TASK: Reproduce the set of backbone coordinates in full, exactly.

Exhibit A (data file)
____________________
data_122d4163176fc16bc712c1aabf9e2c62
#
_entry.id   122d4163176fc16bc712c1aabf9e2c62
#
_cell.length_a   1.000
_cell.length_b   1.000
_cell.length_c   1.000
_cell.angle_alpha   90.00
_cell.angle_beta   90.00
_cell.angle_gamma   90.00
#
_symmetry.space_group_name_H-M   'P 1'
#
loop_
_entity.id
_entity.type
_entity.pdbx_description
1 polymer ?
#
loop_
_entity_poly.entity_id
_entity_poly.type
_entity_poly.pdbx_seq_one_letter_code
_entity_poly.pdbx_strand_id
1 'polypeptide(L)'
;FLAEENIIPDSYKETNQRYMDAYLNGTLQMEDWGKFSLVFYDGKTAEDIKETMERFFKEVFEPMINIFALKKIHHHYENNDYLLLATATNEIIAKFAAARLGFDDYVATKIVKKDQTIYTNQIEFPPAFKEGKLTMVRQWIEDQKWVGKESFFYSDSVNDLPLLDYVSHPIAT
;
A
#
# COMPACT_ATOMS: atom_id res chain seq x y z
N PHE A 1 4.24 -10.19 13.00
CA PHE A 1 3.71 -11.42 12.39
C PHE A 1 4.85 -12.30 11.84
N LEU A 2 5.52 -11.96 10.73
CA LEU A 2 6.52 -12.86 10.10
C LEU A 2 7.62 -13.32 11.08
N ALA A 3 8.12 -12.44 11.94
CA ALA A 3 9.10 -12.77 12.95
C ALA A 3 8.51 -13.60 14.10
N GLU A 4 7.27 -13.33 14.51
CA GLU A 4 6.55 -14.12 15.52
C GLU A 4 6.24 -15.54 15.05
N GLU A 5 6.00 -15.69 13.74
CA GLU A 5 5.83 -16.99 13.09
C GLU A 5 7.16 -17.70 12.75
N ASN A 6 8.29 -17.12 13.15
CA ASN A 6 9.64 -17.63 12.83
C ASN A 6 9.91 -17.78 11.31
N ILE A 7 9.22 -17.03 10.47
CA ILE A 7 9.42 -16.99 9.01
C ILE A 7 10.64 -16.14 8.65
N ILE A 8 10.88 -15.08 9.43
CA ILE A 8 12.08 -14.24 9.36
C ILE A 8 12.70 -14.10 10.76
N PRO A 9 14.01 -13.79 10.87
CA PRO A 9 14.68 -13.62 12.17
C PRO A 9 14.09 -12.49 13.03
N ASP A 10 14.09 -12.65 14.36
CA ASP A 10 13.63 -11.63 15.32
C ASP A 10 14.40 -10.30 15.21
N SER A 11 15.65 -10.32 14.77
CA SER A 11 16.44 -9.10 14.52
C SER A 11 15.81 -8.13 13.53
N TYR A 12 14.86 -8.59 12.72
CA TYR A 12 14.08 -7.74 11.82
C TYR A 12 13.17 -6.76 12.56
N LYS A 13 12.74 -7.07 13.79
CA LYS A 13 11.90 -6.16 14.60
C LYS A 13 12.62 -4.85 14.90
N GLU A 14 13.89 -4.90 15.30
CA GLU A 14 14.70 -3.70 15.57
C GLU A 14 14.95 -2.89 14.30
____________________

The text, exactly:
data_122d4163176fc16bc712c1aabf9e2c62
#
_entry.id   122d4163176fc16bc712c1aabf9e2c62
#
_cell.length_a   1.000
_cell.length_b   1.000
_cell.length_c   1.000
_cell.angle_alpha   90.00
_cell.angle_beta   90.00
_cell.angle_gamma   90.00
#
_symmetry.space_group_name_H-M   'P 1'
#
loop_
_entity.id
_entity.type
_entity.pdbx_description
1 polymer ?
#
loop_
_entity_poly.entity_id
_entity_poly.type
_entity_poly.pdbx_seq_one_letter_code
_entity_poly.pdbx_strand_id
1 'polypeptide(L)'
;FLAEENIIPDSYKETNQRYMDAYLNGTLQMEDWGKFSLVFYDGKTAEDIKETMERFFKEVFEPMINIFALKKIHHHYENNDYLLLATATNEIIAKFAAARLGFDDYVATKIVKKDQTIYTNQIEFPPAFKEGKLTMVRQWIEDQKWVGKESFFYSDSVNDLPLLDYVSHPIAT
;
A
#
# COMPACT_ATOMS: atom_id res chain seq x y z
N PHE A 1 4.24 -10.19 13.00
CA PHE A 1 3.71 -11.42 12.39
C PHE A 1 4.85 -12.30 11.84
N LEU A 2 5.52 -11.96 10.73
CA LEU A 2 6.52 -12.86 10.10
C LEU A 2 7.62 -13.32 11.08
N ALA A 3 8.12 -12.44 11.94
CA ALA A 3 9.10 -12.77 12.95
C ALA A 3 8.51 -13.60 14.10
N GLU A 4 7.27 -13.33 14.51
CA GLU A 4 6.55 -14.12 15.52
C GLU A 4 6.24 -15.54 15.05
N GLU A 5 6.00 -15.69 13.74
CA GLU A 5 5.83 -16.99 13.09
C GLU A 5 7.16 -17.70 12.75
N ASN A 6 8.29 -17.12 13.15
CA ASN A 6 9.64 -17.63 12.83
C ASN A 6 9.91 -17.78 11.31
N ILE A 7 9.22 -17.03 10.47
CA ILE A 7 9.42 -16.99 9.01
C ILE A 7 10.64 -16.14 8.65
N ILE A 8 10.88 -15.08 9.43
CA ILE A 8 12.08 -14.24 9.36
C ILE A 8 12.70 -14.10 10.76
N PRO A 9 14.01 -13.79 10.87
CA PRO A 9 14.68 -13.62 12.17
C PRO A 9 14.09 -12.49 13.03
N ASP A 10 14.09 -12.65 14.36
CA ASP A 10 13.63 -11.63 15.32
C ASP A 10 14.40 -10.30 15.21
N SER A 11 15.65 -10.32 14.77
CA SER A 11 16.44 -9.10 14.52
C SER A 11 15.81 -8.13 13.53
N TYR A 12 14.86 -8.59 12.72
CA TYR A 12 14.08 -7.74 11.82
C TYR A 12 13.17 -6.76 12.56
N LYS A 13 12.74 -7.07 13.79
CA LYS A 13 11.90 -6.16 14.60
C LYS A 13 12.62 -4.85 14.90
N GLU A 14 13.89 -4.90 15.30
CA GLU A 14 14.70 -3.70 15.57
C GLU A 14 14.95 -2.89 14.30